The article by Bishop Athanasius Schneider of Karaganda, Kazakhstan, originally printed in L'Osservatore Romano, examines the historical record of Catholic practice, concluding that the early Church quickly developed the practice in which lay people Communion on the tongue while kneeling. Only ordained ministers were allowed to touch the consecrated Host with their hands.
By the 6th century, Bishop Schneider writes, the Church had formed a consensus that Communion should be received on the tongue, of reverence for the Eucharistic Lord. Pope Gregory the Great chastised priests who resisted that consensus, and it was become an "almost universal practice" in the early Church, the author says.
This is all very germane in the Church today. In my own parish, I can say that there has been a huge drop in reverence for the Holy Eucharist when folks started buying into the whole hand movement.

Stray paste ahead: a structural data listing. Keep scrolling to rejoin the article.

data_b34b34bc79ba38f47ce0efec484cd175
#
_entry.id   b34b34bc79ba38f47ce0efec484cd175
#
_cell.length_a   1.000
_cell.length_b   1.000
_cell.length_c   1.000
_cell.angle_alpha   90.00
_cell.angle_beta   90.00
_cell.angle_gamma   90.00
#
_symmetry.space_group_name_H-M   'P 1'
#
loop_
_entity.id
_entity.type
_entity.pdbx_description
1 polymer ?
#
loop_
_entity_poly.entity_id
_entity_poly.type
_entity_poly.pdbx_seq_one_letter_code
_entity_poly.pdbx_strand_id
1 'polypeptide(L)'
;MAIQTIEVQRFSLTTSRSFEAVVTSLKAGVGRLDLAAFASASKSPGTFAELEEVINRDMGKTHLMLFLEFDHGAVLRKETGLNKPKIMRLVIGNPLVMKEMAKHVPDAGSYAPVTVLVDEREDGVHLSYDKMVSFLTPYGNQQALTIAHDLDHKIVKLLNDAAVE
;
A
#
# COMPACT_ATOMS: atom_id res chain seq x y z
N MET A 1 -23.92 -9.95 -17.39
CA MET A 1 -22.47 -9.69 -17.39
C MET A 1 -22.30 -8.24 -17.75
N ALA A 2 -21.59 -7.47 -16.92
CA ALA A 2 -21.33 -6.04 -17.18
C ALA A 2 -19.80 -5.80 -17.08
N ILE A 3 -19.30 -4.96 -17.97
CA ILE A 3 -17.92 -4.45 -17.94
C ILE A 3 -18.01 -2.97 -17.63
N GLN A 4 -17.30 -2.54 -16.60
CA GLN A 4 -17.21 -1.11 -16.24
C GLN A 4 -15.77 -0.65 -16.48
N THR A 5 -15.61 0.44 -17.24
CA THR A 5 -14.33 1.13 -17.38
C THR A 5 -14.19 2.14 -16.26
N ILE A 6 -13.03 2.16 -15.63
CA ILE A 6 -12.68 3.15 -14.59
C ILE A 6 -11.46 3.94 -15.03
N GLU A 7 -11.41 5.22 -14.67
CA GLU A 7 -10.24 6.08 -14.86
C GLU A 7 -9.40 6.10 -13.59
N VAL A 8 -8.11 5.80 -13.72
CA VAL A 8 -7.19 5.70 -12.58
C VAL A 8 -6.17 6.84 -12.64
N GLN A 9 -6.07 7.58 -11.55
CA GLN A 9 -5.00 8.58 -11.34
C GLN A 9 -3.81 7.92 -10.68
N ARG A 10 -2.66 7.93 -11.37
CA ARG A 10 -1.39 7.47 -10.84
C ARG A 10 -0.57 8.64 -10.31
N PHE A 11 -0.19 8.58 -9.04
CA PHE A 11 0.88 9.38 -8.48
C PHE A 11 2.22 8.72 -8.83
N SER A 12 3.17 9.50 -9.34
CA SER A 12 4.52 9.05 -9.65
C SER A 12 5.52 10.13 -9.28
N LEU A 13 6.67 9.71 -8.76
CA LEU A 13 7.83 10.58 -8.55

For context as to this practice these days, let’s look at the last pope who talked about it. From this, it’s seems that, even though he allowed it, he didn’t think it was a good thing.
To touch the sacred species and to distribute them with their own hands is a privilege of the ordained, one which indicates an active participation in the ministry of the Eucharist. It is obvious that the Church can grant this faculty to those who are neither priests nor deacons, as is the case with acolytes in the exercise of their ministry, especially if they are destined for future ordination, or with other lay people who are chosen for this to meet a just need, but always after an adequate preparation.
Dominicae Cenae, Pope John Paul II
Tuesday, June 24, 2008